Interactions that affect the way small molecules aggregate into a particular nanostructure have been revealed by Hongbing Fu, Jiannian Yao and colleagues at the Chinese Academy of Sciences in Beijing. A nanomaterial's properties are dictated by its structure, said Yao, but the ability to design small molecules that form nanostructures in a predictable manner is currently limited.
Bent molecules form nanospheres or nanowires, while straight ones make nanocubes. (Image: Chemical Science)
The Beijing team studied nanostructure formation using three isomeric starting molecules, each consisting of a central unit bearing two arms. The only difference between the isomers was angle of the arms; 60°, 120° or 180°. However, despite the small differences between them, the isomers formed very different structures: nanospheres, nanowires and nanocubes, respectively.
Yao puts the different structures down to the way the molecules initially cluster together into pre-aggregates. The 60° molecules dimerise, then clump to form nanospheres. However, the molecules whose arms were more open could form chains. The 120° molecules formed zigzag chains, which then meshed together into long wires. But the straight chains formed by the 180° material didn't mesh together as effectively as the zigzag chains, so gave cubes rather than wires.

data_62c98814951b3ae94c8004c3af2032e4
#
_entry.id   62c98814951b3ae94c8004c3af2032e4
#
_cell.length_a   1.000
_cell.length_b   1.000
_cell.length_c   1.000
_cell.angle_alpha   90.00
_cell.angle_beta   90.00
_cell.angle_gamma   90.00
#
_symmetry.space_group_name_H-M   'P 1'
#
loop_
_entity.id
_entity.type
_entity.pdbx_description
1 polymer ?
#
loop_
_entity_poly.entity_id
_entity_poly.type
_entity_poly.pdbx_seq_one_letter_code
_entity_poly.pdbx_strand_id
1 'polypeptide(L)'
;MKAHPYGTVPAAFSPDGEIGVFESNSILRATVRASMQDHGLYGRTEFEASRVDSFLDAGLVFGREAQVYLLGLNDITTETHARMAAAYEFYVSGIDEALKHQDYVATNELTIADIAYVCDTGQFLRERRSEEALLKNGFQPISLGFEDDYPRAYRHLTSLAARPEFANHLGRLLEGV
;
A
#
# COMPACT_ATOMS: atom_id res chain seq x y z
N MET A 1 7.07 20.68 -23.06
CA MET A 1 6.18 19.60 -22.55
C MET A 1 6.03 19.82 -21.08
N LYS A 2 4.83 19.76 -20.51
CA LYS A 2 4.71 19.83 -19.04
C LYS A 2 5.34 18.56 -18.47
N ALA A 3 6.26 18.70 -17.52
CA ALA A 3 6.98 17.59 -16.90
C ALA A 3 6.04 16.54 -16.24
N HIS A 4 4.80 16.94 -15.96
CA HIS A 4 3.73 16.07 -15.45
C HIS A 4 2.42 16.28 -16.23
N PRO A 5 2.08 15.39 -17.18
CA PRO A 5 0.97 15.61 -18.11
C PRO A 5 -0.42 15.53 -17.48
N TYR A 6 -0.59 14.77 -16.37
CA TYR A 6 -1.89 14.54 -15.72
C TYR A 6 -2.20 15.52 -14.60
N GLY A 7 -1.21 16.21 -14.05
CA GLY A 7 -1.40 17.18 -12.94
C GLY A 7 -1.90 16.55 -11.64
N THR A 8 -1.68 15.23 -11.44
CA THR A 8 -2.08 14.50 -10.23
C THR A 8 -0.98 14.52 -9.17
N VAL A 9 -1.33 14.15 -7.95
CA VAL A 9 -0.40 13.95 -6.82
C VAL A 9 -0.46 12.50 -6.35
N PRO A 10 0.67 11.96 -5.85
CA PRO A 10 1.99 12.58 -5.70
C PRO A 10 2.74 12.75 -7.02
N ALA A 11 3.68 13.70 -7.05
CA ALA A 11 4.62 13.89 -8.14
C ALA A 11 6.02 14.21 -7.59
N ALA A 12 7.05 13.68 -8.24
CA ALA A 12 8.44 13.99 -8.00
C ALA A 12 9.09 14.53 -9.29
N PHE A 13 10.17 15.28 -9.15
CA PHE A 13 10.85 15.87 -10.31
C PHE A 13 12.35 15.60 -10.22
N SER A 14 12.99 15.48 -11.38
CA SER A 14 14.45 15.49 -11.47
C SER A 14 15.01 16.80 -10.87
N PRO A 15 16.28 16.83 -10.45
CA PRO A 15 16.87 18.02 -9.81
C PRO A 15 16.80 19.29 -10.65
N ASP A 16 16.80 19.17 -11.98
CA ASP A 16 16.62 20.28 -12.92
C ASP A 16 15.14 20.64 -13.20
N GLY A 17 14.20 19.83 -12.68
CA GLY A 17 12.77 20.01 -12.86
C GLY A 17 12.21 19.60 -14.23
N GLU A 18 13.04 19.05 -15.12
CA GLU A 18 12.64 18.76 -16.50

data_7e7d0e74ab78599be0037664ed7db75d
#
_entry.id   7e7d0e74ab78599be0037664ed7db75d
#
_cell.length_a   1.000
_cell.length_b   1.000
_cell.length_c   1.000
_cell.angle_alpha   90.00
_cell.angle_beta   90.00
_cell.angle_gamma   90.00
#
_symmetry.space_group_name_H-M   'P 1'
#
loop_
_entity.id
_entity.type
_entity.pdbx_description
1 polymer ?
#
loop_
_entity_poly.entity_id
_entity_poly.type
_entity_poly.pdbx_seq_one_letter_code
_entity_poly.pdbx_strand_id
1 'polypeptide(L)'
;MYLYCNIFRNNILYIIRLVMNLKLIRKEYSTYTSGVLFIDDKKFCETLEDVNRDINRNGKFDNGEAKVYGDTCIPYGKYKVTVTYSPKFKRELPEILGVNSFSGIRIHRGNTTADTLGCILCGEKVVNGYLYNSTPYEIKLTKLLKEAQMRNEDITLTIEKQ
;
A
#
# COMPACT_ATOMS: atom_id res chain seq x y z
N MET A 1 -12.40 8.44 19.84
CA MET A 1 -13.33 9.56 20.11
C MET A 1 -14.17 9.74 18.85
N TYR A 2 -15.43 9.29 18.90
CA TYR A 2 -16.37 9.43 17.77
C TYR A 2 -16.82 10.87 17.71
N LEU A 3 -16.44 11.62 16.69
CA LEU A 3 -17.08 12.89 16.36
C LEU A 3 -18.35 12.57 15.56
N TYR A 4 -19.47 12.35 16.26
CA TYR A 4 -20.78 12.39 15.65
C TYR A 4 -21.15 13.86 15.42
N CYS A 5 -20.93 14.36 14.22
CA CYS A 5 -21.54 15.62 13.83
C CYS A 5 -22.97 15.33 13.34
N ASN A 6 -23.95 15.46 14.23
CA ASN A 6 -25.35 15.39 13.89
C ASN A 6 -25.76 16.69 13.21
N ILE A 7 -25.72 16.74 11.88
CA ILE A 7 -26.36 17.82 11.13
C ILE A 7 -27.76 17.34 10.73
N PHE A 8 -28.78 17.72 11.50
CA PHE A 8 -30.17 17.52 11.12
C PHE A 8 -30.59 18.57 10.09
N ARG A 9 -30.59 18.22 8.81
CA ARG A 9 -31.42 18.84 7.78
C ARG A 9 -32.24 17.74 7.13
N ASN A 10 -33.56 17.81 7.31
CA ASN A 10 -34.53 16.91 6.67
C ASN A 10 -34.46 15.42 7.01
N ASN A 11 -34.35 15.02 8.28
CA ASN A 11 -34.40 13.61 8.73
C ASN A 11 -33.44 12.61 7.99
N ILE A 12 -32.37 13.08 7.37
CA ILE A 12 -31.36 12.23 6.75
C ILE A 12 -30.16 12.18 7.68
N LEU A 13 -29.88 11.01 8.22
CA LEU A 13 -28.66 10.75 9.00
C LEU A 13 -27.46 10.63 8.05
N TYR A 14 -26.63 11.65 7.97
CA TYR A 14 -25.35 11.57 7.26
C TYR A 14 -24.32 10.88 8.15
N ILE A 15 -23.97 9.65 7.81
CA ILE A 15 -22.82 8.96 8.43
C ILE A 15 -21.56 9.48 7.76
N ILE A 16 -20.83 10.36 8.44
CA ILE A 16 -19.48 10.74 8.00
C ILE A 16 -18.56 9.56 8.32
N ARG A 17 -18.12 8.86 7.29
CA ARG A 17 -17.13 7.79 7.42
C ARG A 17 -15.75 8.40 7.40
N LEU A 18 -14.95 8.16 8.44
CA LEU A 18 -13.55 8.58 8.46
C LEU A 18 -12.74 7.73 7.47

'Researchers have prepared numerous nanoclusters, but many "beautiful" nanostructures were obtained serendipitously,' said Ben Zhong Tang, an advanced material synthesis expert at the Hong Kong University of Science and Technology. 'Fu and Yao have made a fundamentally important attempt to understand how the molecular structures of building blocks affect the morphological structures of their nanodimensional assemblies,' he said.
'We hope to unveil general strategies for creating well-defined supramolecular objects,' said Yao. 'Although tailor-made molecules can generally be obtained by organic synthesis, ensuring that the molecules aggregate in a specific way and generate nanostructures with desirable function remains a great challenge,' he said.